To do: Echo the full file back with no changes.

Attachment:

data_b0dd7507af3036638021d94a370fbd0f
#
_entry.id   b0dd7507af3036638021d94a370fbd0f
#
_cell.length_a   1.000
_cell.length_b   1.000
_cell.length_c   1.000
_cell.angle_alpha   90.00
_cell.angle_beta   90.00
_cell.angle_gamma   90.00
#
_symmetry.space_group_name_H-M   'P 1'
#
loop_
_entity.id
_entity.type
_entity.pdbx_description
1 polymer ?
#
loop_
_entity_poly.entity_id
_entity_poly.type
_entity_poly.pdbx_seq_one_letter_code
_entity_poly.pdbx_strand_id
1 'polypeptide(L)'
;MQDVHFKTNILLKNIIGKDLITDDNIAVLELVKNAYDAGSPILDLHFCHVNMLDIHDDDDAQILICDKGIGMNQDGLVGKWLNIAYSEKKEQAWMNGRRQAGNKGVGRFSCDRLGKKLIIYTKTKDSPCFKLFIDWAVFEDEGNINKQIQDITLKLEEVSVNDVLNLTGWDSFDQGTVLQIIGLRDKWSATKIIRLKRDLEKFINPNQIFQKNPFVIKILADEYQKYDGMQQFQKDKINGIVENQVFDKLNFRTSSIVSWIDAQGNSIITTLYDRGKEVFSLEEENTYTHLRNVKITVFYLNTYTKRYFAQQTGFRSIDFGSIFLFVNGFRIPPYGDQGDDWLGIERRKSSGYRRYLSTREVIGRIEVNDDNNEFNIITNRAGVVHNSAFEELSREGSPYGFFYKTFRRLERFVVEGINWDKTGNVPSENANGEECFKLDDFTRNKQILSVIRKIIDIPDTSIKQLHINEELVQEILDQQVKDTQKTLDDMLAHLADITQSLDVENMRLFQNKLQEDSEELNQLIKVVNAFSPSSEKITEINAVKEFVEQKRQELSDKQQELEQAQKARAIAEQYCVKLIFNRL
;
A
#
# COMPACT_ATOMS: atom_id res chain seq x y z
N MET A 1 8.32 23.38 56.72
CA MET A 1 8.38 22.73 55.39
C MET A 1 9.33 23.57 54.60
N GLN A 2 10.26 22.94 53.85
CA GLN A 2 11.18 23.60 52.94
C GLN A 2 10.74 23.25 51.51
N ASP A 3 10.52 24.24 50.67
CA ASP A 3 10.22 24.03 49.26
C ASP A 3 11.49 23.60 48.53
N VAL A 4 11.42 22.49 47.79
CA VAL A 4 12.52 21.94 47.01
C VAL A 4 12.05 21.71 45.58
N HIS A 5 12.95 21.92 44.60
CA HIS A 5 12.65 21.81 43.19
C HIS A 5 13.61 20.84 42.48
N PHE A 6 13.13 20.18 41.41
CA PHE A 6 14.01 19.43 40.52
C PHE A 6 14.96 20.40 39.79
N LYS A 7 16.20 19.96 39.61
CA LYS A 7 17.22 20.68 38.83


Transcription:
data_b0dd7507af3036638021d94a370fbd0f
#
_entry.id   b0dd7507af3036638021d94a370fbd0f
#
_cell.length_a   1.000
_cell.length_b   1.000
_cell.length_c   1.000
_cell.angle_alpha   90.00
_cell.angle_beta   90.00
_cell.angle_gamma   90.00
#
_symmetry.space_group_name_H-M   'P 1'
#
loop_
_entity.id
_entity.type
_entity.pdbx_description
1 polymer ?
#
loop_
_entity_poly.entity_id
_entity_poly.type
_entity_poly.pdbx_seq_one_letter_code
_entity_poly.pdbx_strand_id
1 'polypeptide(L)'
;MQDVHFKTNILLKNIIGKDLITDDNIAVLELVKNAYDAGSPILDLHFCHVNMLDIHDDDDAQILICDKGIGMNQDGLVGKWLNIAYSEKKEQAWMNGRRQAGNKGVGRFSCDRLGKKLIIYTKTKDSPCFKLFIDWAVFEDEGNINKQIQDITLKLEEVSVNDVLNLTGWDSFDQGTVLQIIGLRDKWSATKIIRLKRDLEKFINPNQIFQKNPFVIKILADEYQKYDGMQQFQKDKINGIVENQVFDKLNFRTSSIVSWIDAQGNSIITTLYDRGKEVFSLEEENTYTHLRNVKITVFYLNTYTKRYFAQQTGFRSIDFGSIFLFVNGFRIPPYGDQGDDWLGIERRKSSGYRRYLSTREVIGRIEVNDDNNEFNIITNRAGVVHNSAFEELSREGSPYGFFYKTFRRLERFVVEGINWDKTGNVPSENANGEECFKLDDFTRNKQILSVIRKIIDIPDTSIKQLHINEELVQEILDQQVKDTQKTLDDMLAHLADITQSLDVENMRLFQNKLQEDSEELNQLIKVVNAFSPSSEKITEINAVKEFVEQKRQELSDKQQELEQAQKARAIAEQYCVKLIFNRL
;
A
#
# COMPACT_ATOMS: atom_id res chain seq x y z
N MET A 1 8.32 23.38 56.72
CA MET A 1 8.38 22.73 55.39
C MET A 1 9.33 23.57 54.60
N GLN A 2 10.26 22.94 53.85
CA GLN A 2 11.18 23.60 52.94
C GLN A 2 10.74 23.25 51.51
N ASP A 3 10.52 24.24 50.67
CA ASP A 3 10.22 24.03 49.26
C ASP A 3 11.49 23.60 48.53
N VAL A 4 11.42 22.49 47.79
CA VAL A 4 12.52 21.94 47.01
C VAL A 4 12.05 21.71 45.58
N HIS A 5 12.95 21.92 44.60
CA HIS A 5 12.65 21.81 43.19
C HIS A 5 13.61 20.84 42.48
N PHE A 6 13.13 20.18 41.41
CA PHE A 6 14.01 19.43 40.52
C PHE A 6 14.96 20.40 39.79
N LYS A 7 16.20 19.96 39.61
CA LYS A 7 17.22 20.68 38.83